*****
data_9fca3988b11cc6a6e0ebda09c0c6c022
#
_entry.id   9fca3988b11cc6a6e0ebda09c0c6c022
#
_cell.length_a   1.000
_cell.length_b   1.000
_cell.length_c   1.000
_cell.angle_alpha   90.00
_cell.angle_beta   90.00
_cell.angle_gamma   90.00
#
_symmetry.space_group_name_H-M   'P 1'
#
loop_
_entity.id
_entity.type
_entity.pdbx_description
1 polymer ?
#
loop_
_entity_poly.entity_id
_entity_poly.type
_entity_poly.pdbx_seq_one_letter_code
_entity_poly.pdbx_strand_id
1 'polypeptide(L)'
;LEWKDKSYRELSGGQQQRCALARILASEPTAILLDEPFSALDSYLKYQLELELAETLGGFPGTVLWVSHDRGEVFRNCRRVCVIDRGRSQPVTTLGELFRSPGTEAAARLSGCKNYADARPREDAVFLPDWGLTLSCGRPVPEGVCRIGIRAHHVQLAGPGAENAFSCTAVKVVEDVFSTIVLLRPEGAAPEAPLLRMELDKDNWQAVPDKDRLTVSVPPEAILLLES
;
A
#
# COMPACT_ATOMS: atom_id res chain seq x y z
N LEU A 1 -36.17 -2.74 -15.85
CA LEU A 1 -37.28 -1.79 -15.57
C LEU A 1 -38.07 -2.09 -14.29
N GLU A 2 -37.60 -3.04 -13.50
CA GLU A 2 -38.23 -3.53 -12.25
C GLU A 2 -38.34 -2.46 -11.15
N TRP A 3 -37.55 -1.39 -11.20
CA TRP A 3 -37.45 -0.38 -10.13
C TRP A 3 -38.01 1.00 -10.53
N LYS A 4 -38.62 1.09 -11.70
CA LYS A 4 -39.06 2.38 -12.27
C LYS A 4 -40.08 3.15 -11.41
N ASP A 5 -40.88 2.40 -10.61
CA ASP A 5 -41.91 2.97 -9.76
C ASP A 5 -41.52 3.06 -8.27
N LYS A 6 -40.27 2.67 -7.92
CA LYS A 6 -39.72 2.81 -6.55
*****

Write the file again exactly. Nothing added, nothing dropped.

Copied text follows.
data_9fca3988b11cc6a6e0ebda09c0c6c022
#
_entry.id   9fca3988b11cc6a6e0ebda09c0c6c022
#
_cell.length_a   1.000
_cell.length_b   1.000
_cell.length_c   1.000
_cell.angle_alpha   90.00
_cell.angle_beta   90.00
_cell.angle_gamma   90.00
#
_symmetry.space_group_name_H-M   'P 1'
#
loop_
_entity.id
_entity.type
_entity.pdbx_description
1 polymer ?
#
loop_
_entity_poly.entity_id
_entity_poly.type
_entity_poly.pdbx_seq_one_letter_code
_entity_poly.pdbx_strand_id
1 'polypeptide(L)'
;LEWKDKSYRELSGGQQQRCALARILASEPTAILLDEPFSALDSYLKYQLELELAETLGGFPGTVLWVSHDRGEVFRNCRRVCVIDRGRSQPVTTLGELFRSPGTEAAARLSGCKNYADARPREDAVFLPDWGLTLSCGRPVPEGVCRIGIRAHHVQLAGPGAENAFSCTAVKVVEDVFSTIVLLRPEGAAPEAPLLRMELDKDNWQAVPDKDRLTVSVPPEAILLLES
;
A
#
# COMPACT_ATOMS: atom_id res chain seq x y z
N LEU A 1 -36.17 -2.74 -15.85
CA LEU A 1 -37.28 -1.79 -15.57
C LEU A 1 -38.07 -2.09 -14.29
N GLU A 2 -37.60 -3.04 -13.50
CA GLU A 2 -38.23 -3.53 -12.25
C GLU A 2 -38.34 -2.46 -11.15
N TRP A 3 -37.55 -1.39 -11.20
CA TRP A 3 -37.45 -0.38 -10.13
C TRP A 3 -38.01 1.00 -10.53
N LYS A 4 -38.62 1.09 -11.70
CA LYS A 4 -39.06 2.38 -12.27
C LYS A 4 -40.08 3.15 -11.41
N ASP A 5 -40.88 2.40 -10.61
CA ASP A 5 -41.91 2.97 -9.76
C ASP A 5 -41.52 3.06 -8.27
N LYS A 6 -40.27 2.67 -7.92
CA LYS A 6 -39.72 2.81 -6.55